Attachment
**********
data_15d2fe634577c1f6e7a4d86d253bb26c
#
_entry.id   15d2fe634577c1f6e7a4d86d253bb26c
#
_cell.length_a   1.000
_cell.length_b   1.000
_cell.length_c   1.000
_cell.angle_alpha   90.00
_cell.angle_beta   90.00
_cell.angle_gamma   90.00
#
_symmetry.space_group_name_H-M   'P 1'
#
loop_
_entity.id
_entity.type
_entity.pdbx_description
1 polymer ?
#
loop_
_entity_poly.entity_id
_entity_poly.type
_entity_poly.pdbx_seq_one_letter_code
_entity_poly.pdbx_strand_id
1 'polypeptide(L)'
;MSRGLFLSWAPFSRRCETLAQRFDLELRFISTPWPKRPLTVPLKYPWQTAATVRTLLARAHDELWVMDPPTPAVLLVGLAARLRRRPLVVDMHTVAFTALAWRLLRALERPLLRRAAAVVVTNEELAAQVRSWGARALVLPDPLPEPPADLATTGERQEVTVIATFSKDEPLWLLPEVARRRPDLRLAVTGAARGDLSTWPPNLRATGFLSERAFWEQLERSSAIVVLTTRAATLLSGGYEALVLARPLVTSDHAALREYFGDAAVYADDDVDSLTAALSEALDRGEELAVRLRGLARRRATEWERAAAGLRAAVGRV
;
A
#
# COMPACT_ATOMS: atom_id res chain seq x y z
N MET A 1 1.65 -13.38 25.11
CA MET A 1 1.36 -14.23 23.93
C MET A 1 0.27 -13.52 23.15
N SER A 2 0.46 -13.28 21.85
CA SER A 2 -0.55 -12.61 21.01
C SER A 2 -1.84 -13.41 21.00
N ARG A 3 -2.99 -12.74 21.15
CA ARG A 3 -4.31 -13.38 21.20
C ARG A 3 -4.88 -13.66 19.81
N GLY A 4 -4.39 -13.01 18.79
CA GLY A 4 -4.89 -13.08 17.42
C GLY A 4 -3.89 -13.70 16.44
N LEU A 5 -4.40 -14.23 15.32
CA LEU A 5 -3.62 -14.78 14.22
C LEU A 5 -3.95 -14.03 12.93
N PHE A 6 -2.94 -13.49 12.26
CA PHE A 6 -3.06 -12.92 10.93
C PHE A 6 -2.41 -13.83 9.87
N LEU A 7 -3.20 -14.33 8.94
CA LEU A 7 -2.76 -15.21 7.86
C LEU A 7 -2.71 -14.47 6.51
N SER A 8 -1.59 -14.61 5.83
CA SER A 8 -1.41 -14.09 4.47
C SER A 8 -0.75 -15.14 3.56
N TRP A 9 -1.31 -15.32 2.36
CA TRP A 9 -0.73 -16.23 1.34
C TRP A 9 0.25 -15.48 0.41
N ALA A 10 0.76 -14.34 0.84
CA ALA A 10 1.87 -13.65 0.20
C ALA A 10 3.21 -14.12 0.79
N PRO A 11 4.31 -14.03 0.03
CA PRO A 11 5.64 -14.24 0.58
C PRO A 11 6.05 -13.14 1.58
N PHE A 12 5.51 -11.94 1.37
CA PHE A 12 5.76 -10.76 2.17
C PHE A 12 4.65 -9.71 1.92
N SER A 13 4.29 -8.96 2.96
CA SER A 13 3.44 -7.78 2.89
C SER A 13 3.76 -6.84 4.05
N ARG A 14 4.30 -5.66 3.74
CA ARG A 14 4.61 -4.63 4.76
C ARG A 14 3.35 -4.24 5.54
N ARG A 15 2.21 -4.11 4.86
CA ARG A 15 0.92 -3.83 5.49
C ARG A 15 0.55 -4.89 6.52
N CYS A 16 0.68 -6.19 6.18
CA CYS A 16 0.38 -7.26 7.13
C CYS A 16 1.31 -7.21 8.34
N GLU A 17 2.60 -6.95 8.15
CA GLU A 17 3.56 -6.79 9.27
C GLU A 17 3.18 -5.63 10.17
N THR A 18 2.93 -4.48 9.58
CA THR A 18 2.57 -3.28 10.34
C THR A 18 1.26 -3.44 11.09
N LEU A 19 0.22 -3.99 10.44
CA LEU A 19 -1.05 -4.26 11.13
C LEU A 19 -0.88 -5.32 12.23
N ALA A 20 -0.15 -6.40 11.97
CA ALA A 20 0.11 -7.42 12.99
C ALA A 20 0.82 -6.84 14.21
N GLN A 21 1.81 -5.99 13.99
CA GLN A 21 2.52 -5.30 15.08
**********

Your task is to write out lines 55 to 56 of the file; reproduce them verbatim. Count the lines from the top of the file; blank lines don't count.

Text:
N TRP A 9 -1.31 -15.32 2.36
CA TRP A 9 -0.73 -16.23 1.34